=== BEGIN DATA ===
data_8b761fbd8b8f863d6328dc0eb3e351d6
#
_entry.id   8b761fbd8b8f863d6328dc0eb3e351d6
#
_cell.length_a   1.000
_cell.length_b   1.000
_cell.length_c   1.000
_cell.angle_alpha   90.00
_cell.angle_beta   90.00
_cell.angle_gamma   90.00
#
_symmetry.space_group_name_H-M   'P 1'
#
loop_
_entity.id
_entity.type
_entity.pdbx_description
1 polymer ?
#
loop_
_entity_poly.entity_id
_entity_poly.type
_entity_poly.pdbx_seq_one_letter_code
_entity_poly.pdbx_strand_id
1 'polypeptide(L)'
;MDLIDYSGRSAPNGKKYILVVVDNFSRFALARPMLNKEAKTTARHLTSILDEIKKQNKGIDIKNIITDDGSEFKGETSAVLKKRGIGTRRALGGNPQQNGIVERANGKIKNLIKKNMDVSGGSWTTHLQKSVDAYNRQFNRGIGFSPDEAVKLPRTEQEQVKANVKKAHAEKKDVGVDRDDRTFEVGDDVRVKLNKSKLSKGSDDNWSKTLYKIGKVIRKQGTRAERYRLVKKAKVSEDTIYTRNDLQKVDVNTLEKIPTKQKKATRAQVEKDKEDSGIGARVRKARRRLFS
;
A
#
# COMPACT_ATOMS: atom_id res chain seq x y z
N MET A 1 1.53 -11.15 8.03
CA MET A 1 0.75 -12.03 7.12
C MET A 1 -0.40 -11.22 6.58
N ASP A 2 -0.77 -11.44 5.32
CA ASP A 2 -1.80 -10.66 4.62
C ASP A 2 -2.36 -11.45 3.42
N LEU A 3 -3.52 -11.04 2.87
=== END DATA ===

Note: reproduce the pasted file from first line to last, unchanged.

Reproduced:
data_8b761fbd8b8f863d6328dc0eb3e351d6
#
_entry.id   8b761fbd8b8f863d6328dc0eb3e351d6
#
_cell.length_a   1.000
_cell.length_b   1.000
_cell.length_c   1.000
_cell.angle_alpha   90.00
_cell.angle_beta   90.00
_cell.angle_gamma   90.00
#
_symmetry.space_group_name_H-M   'P 1'
#
loop_
_entity.id
_entity.type
_entity.pdbx_description
1 polymer ?
#
loop_
_entity_poly.entity_id
_entity_poly.type
_entity_poly.pdbx_seq_one_letter_code
_entity_poly.pdbx_strand_id
1 'polypeptide(L)'
;MDLIDYSGRSAPNGKKYILVVVDNFSRFALARPMLNKEAKTTARHLTSILDEIKKQNKGIDIKNIITDDGSEFKGETSAVLKKRGIGTRRALGGNPQQNGIVERANGKIKNLIKKNMDVSGGSWTTHLQKSVDAYNRQFNRGIGFSPDEAVKLPRTEQEQVKANVKKAHAEKKDVGVDRDDRTFEVGDDVRVKLNKSKLSKGSDDNWSKTLYKIGKVIRKQGTRAERYRLVKKAKVSEDTIYTRNDLQKVDVNTLEKIPTKQKKATRAQVEKDKEDSGIGARVRKARRRLFS
;
A
#
# COMPACT_ATOMS: atom_id res chain seq x y z
N MET A 1 1.53 -11.15 8.03
CA MET A 1 0.75 -12.03 7.12
C MET A 1 -0.40 -11.22 6.58
N ASP A 2 -0.77 -11.44 5.32
CA ASP A 2 -1.80 -10.66 4.62
C ASP A 2 -2.36 -11.45 3.42
N LEU A 3 -3.52 -11.04 2.87